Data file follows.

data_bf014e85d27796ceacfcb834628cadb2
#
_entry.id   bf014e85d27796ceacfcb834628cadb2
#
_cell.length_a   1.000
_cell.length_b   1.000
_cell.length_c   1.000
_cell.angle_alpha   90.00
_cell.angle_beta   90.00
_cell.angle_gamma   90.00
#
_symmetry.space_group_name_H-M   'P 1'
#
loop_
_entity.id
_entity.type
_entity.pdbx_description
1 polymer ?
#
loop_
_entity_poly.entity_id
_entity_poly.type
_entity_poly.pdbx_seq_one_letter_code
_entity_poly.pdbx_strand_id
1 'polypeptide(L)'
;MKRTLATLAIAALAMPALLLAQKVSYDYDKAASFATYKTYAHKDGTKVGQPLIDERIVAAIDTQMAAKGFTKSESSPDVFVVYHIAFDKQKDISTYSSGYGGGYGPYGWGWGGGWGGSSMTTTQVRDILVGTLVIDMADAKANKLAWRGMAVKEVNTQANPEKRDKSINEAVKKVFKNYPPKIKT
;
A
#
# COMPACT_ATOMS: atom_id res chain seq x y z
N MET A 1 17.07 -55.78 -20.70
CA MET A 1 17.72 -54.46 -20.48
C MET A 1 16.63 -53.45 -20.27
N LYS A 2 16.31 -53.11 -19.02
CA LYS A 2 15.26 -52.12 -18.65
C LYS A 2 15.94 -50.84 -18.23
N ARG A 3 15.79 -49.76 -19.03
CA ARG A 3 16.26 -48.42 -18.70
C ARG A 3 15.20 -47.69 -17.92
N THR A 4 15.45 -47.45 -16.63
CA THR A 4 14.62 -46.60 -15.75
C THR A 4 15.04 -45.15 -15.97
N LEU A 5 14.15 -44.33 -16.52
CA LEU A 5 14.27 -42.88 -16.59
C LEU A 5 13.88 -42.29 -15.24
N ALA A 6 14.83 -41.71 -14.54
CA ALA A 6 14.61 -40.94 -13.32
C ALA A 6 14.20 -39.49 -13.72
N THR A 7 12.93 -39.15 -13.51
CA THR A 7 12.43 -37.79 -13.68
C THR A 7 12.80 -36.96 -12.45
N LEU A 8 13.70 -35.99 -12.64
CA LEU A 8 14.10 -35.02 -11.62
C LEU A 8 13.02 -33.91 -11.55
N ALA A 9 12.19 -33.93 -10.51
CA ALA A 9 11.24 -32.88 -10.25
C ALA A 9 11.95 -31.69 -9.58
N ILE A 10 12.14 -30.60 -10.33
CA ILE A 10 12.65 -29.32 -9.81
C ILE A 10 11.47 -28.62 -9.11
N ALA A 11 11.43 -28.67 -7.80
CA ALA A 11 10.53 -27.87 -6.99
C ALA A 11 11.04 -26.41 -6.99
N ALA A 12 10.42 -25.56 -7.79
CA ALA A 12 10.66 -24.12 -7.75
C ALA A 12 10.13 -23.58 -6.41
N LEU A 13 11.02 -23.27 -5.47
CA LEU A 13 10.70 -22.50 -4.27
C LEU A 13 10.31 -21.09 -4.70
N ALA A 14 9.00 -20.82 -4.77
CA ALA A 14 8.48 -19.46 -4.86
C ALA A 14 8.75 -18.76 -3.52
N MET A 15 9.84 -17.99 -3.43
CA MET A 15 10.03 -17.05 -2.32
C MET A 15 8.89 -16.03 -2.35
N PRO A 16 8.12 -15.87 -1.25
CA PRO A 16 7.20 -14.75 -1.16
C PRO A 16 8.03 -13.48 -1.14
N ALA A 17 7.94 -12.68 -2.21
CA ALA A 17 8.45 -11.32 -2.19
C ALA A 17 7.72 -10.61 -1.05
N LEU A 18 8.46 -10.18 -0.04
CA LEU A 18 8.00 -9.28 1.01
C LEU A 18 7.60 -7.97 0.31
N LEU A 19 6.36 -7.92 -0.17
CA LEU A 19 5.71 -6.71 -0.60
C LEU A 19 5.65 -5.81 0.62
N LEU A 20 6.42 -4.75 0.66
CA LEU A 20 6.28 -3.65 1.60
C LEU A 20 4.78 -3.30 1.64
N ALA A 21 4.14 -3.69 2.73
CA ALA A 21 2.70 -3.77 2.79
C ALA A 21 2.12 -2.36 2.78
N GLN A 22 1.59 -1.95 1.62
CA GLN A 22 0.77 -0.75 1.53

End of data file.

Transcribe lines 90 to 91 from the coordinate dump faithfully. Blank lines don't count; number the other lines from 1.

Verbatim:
C LEU A 20 4.78 -3.30 1.64
N ALA A 21 4.14 -3.69 2.73